When I was young and lost a tooth I’d put the tooth under my pillow because I was told the Tooth Fairy would take it and I’d get a coin in return. At Christmas it was said that Santa Claus would come and bring presents. This time of year, of course, it’s said that the Easter Bunny comes and hides eggs.
I don’t know if I ever believed in the Tooth Fairy, or Santa Claus or the Easter Bunny, but for children, this is the beginning of a whole lifetime of deciding what we do and don’t believe in.
As children get older they face similar questions: Do you believe in ghosts? Do you believe in UFOs? Do you believe in Bigfoot? Do you believe in angels and demons? Do you believe in God?
All of us face choices of what to believe in and what not to believe in. But what does it mean to “believe in” something? When someone asks if you believe in something they often mean, “Do you think it exists?” Do ghosts, UFOs, Bigfoot, angels and demons exist? Does God exist?
But what does it mean if someone says they believe in you? Maybe there’s been a time when you were faced with a big challenge and didn’t know if you were up to the challenge. You felt afraid, overwhelmed. And someone who loved you knew the challenge you faced and how difficult it might be for you. They said, “I believe in you!” They’re not saying they believe you exist; they’re saying, “I have confidence in you; I believe that you have what it takes to face this challenge, to overcome your fears and self-doubt. I believe you will succeed.”
This gets closer to what we find in today’s reading from John. To believe in someone is not a matter of the head, but of the heart. It’s an expression of love! If I believe in someone, I love that someone. And yet, the Scriptures lead us to a still deeper understanding of love. To believe in someone means…to trust them.
Trust is an expression of love. It means a willingness to risk putting ourselves in the hands of someone, not completely sure what’s involved and uncertain of what the outcome will be.
Following the death of her brother, Jesus said to Martha, I am the resurrection and the life. Those who believe in me, even though they die, will live, and everyone who lives and believes in me will never die. Do you believe this? He wasn’t looking for religious doctrine. He wasn’t asking Martha to recite a creed or some Bible memory verses. In that moment Jesus was looking for Martha to trust him.
Later, in response to Jesus’ command to roll away the stone, the crowd trusted him enough to do so. They don’t know what good it will do; they don’t know the final outcome; they’re probably scared. But they roll away the stone. They trust in Jesus.
The biggest test of their trust comes after they roll away the stone. Well, how would you respond if you saw what must have looked like a scene straight out of Hollywood: a mummy coming out of the tomb! The dead man came out, his hands and feet bound with strips of cloth, and his face wrapped in a cloth. Jesus said to them, “Unbind him, and let him go.”
John’s story doesn’t tell us whether they followed through with Jesus’ command. We don’t know if they dared to approach Lazarus, to touch this dead man, to violate all their religious rules about what’s clean and unclean. The end of the story is left for us to fill in with the stories of our own lives. Do we trust in Christ? A good indicator of how much we trust is how much we’re willing to risk. The amount we’re willing to risk for another person is a measure of the amount we’re willing to love.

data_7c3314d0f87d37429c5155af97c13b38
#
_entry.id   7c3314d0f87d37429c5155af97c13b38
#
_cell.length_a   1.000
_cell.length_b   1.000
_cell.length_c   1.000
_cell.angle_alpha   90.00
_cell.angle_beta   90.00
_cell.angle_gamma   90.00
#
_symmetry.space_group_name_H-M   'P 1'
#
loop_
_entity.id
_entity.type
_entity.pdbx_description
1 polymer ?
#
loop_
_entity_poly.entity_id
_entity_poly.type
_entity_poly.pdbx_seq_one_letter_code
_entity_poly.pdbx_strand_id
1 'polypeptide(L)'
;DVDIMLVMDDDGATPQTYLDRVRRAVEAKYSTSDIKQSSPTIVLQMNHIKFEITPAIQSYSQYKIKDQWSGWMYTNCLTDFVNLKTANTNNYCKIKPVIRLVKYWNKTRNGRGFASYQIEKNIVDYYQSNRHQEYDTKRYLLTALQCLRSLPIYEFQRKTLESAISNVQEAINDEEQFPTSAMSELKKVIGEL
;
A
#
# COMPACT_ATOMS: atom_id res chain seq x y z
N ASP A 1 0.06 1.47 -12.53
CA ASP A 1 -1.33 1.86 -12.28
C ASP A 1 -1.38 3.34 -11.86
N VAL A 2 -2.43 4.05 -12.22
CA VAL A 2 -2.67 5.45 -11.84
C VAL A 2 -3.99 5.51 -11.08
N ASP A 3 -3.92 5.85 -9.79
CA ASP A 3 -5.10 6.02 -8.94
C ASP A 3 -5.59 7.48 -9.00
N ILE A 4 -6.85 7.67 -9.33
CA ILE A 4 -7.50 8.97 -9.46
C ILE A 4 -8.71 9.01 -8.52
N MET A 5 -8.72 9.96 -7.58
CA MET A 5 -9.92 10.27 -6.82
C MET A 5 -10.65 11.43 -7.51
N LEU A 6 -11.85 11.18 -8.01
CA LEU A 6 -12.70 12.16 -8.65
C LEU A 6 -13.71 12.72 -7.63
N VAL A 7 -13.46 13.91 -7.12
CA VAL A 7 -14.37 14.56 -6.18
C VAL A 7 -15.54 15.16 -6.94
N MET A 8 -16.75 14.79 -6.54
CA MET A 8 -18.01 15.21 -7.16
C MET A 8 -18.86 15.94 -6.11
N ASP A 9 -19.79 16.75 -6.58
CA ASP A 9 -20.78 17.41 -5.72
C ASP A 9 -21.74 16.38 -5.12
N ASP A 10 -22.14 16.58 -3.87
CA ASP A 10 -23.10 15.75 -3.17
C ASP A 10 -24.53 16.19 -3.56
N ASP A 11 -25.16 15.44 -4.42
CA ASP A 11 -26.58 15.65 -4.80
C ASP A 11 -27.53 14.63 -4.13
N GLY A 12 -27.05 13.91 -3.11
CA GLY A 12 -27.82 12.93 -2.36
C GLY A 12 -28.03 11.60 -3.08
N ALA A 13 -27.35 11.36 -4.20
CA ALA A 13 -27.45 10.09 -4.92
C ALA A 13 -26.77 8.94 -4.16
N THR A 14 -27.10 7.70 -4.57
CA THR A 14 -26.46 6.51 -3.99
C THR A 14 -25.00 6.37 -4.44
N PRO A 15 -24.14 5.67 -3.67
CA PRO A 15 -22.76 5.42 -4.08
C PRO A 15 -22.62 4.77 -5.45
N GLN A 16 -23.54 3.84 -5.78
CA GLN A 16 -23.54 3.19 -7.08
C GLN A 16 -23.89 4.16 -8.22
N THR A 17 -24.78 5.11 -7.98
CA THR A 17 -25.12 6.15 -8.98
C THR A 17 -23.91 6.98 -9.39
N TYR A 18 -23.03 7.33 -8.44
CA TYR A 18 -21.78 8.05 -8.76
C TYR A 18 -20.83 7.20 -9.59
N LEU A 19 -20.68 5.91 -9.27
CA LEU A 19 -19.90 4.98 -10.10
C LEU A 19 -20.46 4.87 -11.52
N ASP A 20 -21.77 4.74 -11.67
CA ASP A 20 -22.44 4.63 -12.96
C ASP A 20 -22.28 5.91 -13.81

And love is what it’s all about. When Mary and Martha sent a message to Jesus, they said, “Lord, he whom you love is ill.” Later, as they saw Jesus weeping, those near him said, “See how he loved him!” Jesus, the one who loved deeply, was looking among his friends and among the crowd for a response to his love. He was looking for trust, and a trust that was willing to risk much for the sake of hope and love and healing and life.
As it was then, so it is now. The one who loves us deeply is looking for a response to that love. He’s not looking for us to say that God exists. He’s not looking for doctrine or religious beliefs. He’s looking for love, knowing that love can do miracles; love can do anything. If God is love, God can do anything–in us and through us!– including raising up courage where there is fear, hope where there is despair, joy where there is sorrow, life where there seems to be nothing but death.
The community that met Jesus in today’s story was willing to risk. No doubt afraid of what they might find, they nevertheless trusted in Jesus enough to obey his command to roll away the stone. That simple act was enough to reveal the true power of God’s love, not only to raise a man from the dead but to restore him to his community and to those who loved him.
Our Lenten journey leads to the cross. Along the way some whom Jesus meets believe in him. They trust in him enough to take risks. They risk the criticism of others. They risk breaking their own religious traditions and rules. But their acts of trust lead us to ask this question: What stones are we being asked to roll away for the sake of the hurting, the broken, the outsider, the hopeless, the diseased, and the dead? And, who are we commanded to unbind? And again, In what ways are those who love us standing ready to help unbind us from whatever holds us captive?
What do you believe in? Whom do you trust? Whom do you love? The one who first loved us, not for his own sake but for the sake of the world, is looking to us for a response to his love.
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